Author: M Dominik Fischer (United Kingdom)
Co-authors: Karl Ulrich Bartz-Schmidt, Spyridon Dimopoulos, Claudio Spera
Voretigene neparvovec (VN) is the first ocular gene therapy approved in the United States and the European Union for the treatment of patients with visual impairment due to confirmed biallelic RPE65 mutation-associated inherited retinal dystrophy (IRD). The surgical technique for administration of VN in clinical practice at the University Eye Hospital (UEH) Tübingen in Germany is outlined herein, and the most common pitfalls that may occur during subretinal bleb formation are outlined. Furthermore, we provide guidance on measures that can be taken to successfully mitigate such hurdles.
Subretinal injection of VN at UEH Tübingen, Centre for Ophthalmology in Germany, for the treatment of patients with visual impairment due to confirmed biallelic RPE65 mutation-associated IRD.
An immunomodulatory regimen is initiated three days before the scheduled surgical procedure. On the day of surgery, after the patient has been cleared for surgery by the anesthesiologist, the pharmacy collects the VN vial from freezer storage (≤-65°C), and prepares the drug. The VN administration procedure begins within 4 hours from when the drug is thawed by the pharmacy. Prior to the subretinal injection, a 3-port Pars Plana Vitrectomy is performed and a posterior vitreous detachment is induced. The injection site should be located along the retinal superior vascular arcade and should not be located within areas that have pathological features. With the initiation of the bleb, a total of 300μl of VN is slowly injected into the subretinal space. After subretinal injection, a retinal examination is carried out to evaluate for retinal abnormalities that would require further management. A fluid-air exchange is then performed to remove any excess gene therapy vector in the vitreous cavity and to provide tamponade. Following surgery, the patient is closely monitored and the corticosteroid regimen is continued for up to 14 days. Surgical cases were reviewed to depict the most common hurdles that may occur in subretinal bleb formation.
Employing the surgical technique described above, nine patients between 14 and 36 years of age, and with sufficient viable retinal cells, received VN treatment at UEH Tübingen following biallelic RPE65 mutation-associated retinal dystrophy diagnosis. Three subjects received subretinal injections of 300μl of VN in the contralateral eye, after initial unilateral injection. On review of the 12 surgeries performed to date, the most common hurdle that may occur in subretinal bleb formation include i) the dissemination of vector suspension into the vitreous without bleb formation, ii) sudden influx of air bubbles into the bleb and iii) a bleb that does not cover the target area. Mitigation strategies include i) the use of intra-operative optical coherence tomography (OCT), ii) priming of the injection system just prior to insertion of needle through trocar and iii) placement of retinotomies just inside the main vascular arcade. A bleb was successfully raised and VN administered in each case, with treated patients closely monitored following surgery. Follow-up examinations included OCT and fundus autofluorescence imaging in order to assess post-surgical outcomes.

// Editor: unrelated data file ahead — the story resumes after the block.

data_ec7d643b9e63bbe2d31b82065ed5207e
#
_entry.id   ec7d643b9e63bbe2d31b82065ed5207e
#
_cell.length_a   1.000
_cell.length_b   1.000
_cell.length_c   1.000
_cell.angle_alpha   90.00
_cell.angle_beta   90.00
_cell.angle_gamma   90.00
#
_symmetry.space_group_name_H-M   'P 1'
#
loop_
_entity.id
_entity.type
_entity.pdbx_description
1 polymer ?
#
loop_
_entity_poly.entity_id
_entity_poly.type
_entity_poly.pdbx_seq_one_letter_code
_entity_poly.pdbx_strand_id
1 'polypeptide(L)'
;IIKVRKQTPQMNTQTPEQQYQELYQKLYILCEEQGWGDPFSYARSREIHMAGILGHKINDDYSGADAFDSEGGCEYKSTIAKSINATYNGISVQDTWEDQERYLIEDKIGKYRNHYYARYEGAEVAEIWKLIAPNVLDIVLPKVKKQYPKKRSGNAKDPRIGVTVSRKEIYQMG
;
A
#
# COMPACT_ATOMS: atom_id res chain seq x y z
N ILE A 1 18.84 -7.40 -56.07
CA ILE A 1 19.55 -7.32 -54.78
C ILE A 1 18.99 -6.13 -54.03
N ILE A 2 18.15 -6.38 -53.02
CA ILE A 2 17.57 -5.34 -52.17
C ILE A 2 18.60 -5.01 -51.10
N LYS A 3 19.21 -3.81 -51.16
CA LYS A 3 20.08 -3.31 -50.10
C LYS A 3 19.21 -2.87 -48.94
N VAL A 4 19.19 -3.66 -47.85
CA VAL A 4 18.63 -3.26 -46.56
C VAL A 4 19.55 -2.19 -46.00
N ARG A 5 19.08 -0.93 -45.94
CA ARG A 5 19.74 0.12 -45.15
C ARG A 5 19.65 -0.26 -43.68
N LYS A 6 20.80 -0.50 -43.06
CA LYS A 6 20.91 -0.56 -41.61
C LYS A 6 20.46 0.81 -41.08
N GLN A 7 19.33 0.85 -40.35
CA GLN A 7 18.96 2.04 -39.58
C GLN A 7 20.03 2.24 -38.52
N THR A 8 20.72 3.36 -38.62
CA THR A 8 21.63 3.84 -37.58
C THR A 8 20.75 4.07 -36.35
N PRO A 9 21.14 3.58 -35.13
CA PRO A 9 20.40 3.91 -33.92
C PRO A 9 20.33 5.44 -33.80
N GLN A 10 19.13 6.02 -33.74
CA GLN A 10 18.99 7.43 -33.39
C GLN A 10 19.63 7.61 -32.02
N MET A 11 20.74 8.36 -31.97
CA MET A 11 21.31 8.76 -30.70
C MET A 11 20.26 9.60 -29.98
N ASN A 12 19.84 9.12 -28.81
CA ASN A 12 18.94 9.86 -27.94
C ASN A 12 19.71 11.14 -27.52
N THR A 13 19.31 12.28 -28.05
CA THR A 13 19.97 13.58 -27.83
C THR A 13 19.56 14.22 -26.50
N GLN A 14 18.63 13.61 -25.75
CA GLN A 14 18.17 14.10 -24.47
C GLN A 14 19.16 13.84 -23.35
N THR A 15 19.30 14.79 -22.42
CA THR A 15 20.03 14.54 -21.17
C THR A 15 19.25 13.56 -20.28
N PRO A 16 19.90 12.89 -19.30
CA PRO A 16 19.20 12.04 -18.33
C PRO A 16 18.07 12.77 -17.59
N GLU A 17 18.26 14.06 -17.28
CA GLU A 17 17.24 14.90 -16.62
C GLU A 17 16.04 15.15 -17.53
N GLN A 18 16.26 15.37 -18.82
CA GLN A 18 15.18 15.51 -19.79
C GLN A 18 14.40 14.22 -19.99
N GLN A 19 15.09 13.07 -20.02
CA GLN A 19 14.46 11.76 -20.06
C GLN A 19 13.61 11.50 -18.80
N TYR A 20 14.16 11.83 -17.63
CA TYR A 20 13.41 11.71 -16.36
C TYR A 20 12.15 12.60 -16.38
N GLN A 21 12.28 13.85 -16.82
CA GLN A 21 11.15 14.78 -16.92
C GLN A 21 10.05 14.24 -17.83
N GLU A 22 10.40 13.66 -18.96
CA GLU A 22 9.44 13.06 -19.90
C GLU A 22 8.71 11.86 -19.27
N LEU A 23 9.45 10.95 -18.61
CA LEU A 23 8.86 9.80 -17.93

The patient journey and VN administration procedure at UEH Tübingen is dependent on timely, efficient, concise communication between the multidisciplinary team. Using the surgical technique and mitigation strategies described above, and with effective communication between the assistant and lead surgeon, a bleb was raised and 300μl of VN was successfully delivered into the subretinal space in each of the 12 surgeries performed at UEH Tübingen.
M Dominik Fischer reports consulting fees from Adelphi Values, Advent France Biotechnology, Alphasights, Arctos Medical, Atheneum, Axiom Healthcare Strategies, Biogen, Cambridge Consultants, Decision Resources, Dialectica, Frontera Therapeutics, Janssen Research & Development, Navigant, Novartis, Roche, RegenxBio, Sirion, System Analytic, and STZeyetrial. He has no employment at Novartis, no intellectual property rights and/or financial interest in Luxturna; Karl Ulrich Bartz-Schmidt reports grants from Novartis during the conduct of the study; Spyridon Dimopoulos has nothing to disclose; Claudio Spera is an employee of Novartis.